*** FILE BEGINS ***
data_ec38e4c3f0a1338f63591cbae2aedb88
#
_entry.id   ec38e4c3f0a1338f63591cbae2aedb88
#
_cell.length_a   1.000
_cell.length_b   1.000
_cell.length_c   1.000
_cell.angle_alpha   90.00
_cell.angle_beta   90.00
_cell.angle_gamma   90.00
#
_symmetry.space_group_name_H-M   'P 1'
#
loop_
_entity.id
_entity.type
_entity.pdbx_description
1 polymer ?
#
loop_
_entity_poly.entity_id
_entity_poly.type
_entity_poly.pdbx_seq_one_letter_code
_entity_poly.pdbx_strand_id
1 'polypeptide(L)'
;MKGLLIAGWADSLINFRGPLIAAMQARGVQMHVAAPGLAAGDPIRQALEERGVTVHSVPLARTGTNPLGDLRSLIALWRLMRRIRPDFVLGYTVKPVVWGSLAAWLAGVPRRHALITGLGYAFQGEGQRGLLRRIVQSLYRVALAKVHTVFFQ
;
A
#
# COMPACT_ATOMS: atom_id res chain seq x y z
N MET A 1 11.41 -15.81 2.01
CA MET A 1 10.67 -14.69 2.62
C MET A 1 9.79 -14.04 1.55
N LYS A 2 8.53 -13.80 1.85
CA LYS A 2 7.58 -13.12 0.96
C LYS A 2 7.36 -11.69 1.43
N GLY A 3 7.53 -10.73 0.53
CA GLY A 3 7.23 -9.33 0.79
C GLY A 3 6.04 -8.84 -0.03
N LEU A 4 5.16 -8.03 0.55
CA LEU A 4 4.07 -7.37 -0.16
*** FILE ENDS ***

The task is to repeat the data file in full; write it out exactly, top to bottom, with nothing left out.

data_ec38e4c3f0a1338f63591cbae2aedb88
#
_entry.id   ec38e4c3f0a1338f63591cbae2aedb88
#
_cell.length_a   1.000
_cell.length_b   1.000
_cell.length_c   1.000
_cell.angle_alpha   90.00
_cell.angle_beta   90.00
_cell.angle_gamma   90.00
#
_symmetry.space_group_name_H-M   'P 1'
#
loop_
_entity.id
_entity.type
_entity.pdbx_description
1 polymer ?
#
loop_
_entity_poly.entity_id
_entity_poly.type
_entity_poly.pdbx_seq_one_letter_code
_entity_poly.pdbx_strand_id
1 'polypeptide(L)'
;MKGLLIAGWADSLINFRGPLIAAMQARGVQMHVAAPGLAAGDPIRQALEERGVTVHSVPLARTGTNPLGDLRSLIALWRLMRRIRPDFVLGYTVKPVVWGSLAAWLAGVPRRHALITGLGYAFQGEGQRGLLRRIVQSLYRVALAKVHTVFFQ
;
A
#
# COMPACT_ATOMS: atom_id res chain seq x y z
N MET A 1 11.41 -15.81 2.01
CA MET A 1 10.67 -14.69 2.62
C MET A 1 9.79 -14.04 1.55
N LYS A 2 8.53 -13.80 1.85
CA LYS A 2 7.58 -13.12 0.96
C LYS A 2 7.36 -11.69 1.43
N GLY A 3 7.53 -10.73 0.53
CA GLY A 3 7.23 -9.33 0.79
C GLY A 3 6.04 -8.84 -0.03
N LEU A 4 5.16 -8.03 0.55
CA LEU A 4 4.07 -7.37 -0.16